It is no secret that most of us lose our ability to empathize in third year, a year where we are exposed to the real world of medicine for the first time. We are young and impressionable and bad habits can quickly form if one is not careful. Our passion for medicine, as it turns out, is a fragile and easily corruptible entity; I try not to lose sight of that.

I write for these two reasons and many more personal ones as well. Why do you write?

First Breath

The patient was going to have a C-section.

"Let’s go see the patients together," said the nurse. I followed, coming to the realization that it was a two-patient case; for now, we could only speak to one.

I had spent very little time in surgery beforehand. Initially, the trouble was not about knowing how to scrub - this was further down the list. Rather, the initially worry was finding my way to what I needed to do. I scurried down halls, asked directions, and walked through the same halls again.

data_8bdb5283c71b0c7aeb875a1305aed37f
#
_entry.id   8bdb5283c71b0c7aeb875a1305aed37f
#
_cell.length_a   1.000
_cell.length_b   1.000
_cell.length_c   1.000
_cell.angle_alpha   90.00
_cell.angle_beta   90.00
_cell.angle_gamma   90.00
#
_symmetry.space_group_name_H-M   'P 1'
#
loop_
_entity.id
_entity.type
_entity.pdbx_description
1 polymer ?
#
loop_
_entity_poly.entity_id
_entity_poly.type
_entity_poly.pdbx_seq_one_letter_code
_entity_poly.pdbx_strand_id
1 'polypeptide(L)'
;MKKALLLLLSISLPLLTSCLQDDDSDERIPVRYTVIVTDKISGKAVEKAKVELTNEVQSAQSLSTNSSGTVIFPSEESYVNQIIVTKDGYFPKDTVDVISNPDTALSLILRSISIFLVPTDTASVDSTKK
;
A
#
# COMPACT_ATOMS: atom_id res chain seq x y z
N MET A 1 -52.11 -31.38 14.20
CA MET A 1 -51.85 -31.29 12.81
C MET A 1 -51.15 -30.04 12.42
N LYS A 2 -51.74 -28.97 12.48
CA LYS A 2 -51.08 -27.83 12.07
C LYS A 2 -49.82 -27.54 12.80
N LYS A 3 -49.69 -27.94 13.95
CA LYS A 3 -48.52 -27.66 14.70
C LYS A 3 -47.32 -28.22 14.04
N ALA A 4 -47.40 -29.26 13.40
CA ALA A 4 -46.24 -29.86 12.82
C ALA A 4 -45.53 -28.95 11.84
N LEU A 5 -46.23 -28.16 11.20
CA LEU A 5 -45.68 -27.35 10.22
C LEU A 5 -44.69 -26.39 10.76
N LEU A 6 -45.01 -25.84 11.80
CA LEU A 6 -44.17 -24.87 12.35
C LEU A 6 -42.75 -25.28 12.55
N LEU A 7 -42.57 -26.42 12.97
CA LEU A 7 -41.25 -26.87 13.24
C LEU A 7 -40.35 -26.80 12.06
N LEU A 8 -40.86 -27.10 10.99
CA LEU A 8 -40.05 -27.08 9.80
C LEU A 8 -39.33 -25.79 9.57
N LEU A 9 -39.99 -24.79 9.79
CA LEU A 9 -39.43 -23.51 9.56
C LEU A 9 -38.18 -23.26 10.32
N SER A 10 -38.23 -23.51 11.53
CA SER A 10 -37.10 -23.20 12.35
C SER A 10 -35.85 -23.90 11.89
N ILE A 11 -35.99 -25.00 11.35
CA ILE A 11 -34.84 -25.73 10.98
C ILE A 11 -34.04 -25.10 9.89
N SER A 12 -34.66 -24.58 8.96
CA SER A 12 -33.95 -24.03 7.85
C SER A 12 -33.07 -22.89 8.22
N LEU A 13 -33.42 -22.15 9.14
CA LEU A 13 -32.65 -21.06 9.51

This morning, barely past seven, I worried about keeping pace. The nursing station was gathering a crowd as nurses and doctors checked in with the morning schedule. We walked into the holding area and found an obvious match: the only patient there with a round belly, anxious but excited.

Personal Best by Atul Gawande

Dr. Atul Gawande, a endocrine surgeon, reflects on the art of coaching in this piece for the New Yorker. An excerpt:

I watched Rafael Nadal play a tournament match on the Tennis Channel. The camera flashed to his coach, and the obvious struck me as interesting: even Rafael Nadal has a coach. Nearly every élite tennis player in the world does. Professional athletes use coaches to make sure they are as good as they can be.

But doctors don’t. I’d paid to have a kid just out of college look at my serve. So why did I find it inconceivable to pay someone to come into my operating room and coach me on my surgical technique?